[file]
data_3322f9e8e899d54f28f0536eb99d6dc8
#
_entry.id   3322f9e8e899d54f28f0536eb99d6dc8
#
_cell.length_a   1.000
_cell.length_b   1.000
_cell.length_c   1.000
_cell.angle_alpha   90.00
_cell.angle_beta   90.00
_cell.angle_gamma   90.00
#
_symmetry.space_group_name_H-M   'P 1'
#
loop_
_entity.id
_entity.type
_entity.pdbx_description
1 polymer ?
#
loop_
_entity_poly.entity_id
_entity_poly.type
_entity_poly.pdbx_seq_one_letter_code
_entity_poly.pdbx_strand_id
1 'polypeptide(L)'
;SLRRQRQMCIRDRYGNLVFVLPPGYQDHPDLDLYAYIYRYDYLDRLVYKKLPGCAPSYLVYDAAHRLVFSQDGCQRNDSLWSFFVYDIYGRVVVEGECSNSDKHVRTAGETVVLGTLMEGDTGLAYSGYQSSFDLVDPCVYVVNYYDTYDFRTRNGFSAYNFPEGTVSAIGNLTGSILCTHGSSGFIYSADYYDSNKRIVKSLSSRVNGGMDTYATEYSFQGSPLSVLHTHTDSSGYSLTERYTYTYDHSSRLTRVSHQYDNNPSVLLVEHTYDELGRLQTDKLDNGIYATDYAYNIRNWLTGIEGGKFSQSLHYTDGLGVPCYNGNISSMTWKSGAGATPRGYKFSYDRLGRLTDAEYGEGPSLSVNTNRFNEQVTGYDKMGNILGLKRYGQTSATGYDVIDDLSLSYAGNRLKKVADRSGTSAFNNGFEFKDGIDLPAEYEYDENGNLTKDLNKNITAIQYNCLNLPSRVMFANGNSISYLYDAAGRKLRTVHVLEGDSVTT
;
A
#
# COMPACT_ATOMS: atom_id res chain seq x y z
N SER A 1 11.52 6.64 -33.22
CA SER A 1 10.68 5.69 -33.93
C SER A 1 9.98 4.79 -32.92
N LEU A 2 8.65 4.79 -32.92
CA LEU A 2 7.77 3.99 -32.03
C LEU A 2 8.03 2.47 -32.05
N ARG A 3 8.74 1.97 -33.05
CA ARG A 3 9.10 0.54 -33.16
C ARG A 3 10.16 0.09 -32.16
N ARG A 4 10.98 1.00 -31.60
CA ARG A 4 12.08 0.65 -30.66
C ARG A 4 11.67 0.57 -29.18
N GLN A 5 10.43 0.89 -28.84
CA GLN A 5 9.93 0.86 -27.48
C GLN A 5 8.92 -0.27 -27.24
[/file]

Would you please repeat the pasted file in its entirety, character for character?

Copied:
data_3322f9e8e899d54f28f0536eb99d6dc8
#
_entry.id   3322f9e8e899d54f28f0536eb99d6dc8
#
_cell.length_a   1.000
_cell.length_b   1.000
_cell.length_c   1.000
_cell.angle_alpha   90.00
_cell.angle_beta   90.00
_cell.angle_gamma   90.00
#
_symmetry.space_group_name_H-M   'P 1'
#
loop_
_entity.id
_entity.type
_entity.pdbx_description
1 polymer ?
#
loop_
_entity_poly.entity_id
_entity_poly.type
_entity_poly.pdbx_seq_one_letter_code
_entity_poly.pdbx_strand_id
1 'polypeptide(L)'
;SLRRQRQMCIRDRYGNLVFVLPPGYQDHPDLDLYAYIYRYDYLDRLVYKKLPGCAPSYLVYDAAHRLVFSQDGCQRNDSLWSFFVYDIYGRVVVEGECSNSDKHVRTAGETVVLGTLMEGDTGLAYSGYQSSFDLVDPCVYVVNYYDTYDFRTRNGFSAYNFPEGTVSAIGNLTGSILCTHGSSGFIYSADYYDSNKRIVKSLSSRVNGGMDTYATEYSFQGSPLSVLHTHTDSSGYSLTERYTYTYDHSSRLTRVSHQYDNNPSVLLVEHTYDELGRLQTDKLDNGIYATDYAYNIRNWLTGIEGGKFSQSLHYTDGLGVPCYNGNISSMTWKSGAGATPRGYKFSYDRLGRLTDAEYGEGPSLSVNTNRFNEQVTGYDKMGNILGLKRYGQTSATGYDVIDDLSLSYAGNRLKKVADRSGTSAFNNGFEFKDGIDLPAEYEYDENGNLTKDLNKNITAIQYNCLNLPSRVMFANGNSISYLYDAAGRKLRTVHVLEGDSVTT
;
A
#
# COMPACT_ATOMS: atom_id res chain seq x y z
N SER A 1 11.52 6.64 -33.22
CA SER A 1 10.68 5.69 -33.93
C SER A 1 9.98 4.79 -32.92
N LEU A 2 8.65 4.79 -32.92
CA LEU A 2 7.77 3.99 -32.03
C LEU A 2 8.03 2.47 -32.05
N ARG A 3 8.74 1.97 -33.05
CA ARG A 3 9.10 0.54 -33.16
C ARG A 3 10.16 0.09 -32.16
N ARG A 4 10.98 1.00 -31.60
CA ARG A 4 12.08 0.65 -30.66
C ARG A 4 11.67 0.57 -29.18
N GLN A 5 10.43 0.89 -28.84
CA GLN A 5 9.93 0.86 -27.48
C GLN A 5 8.92 -0.27 -27.24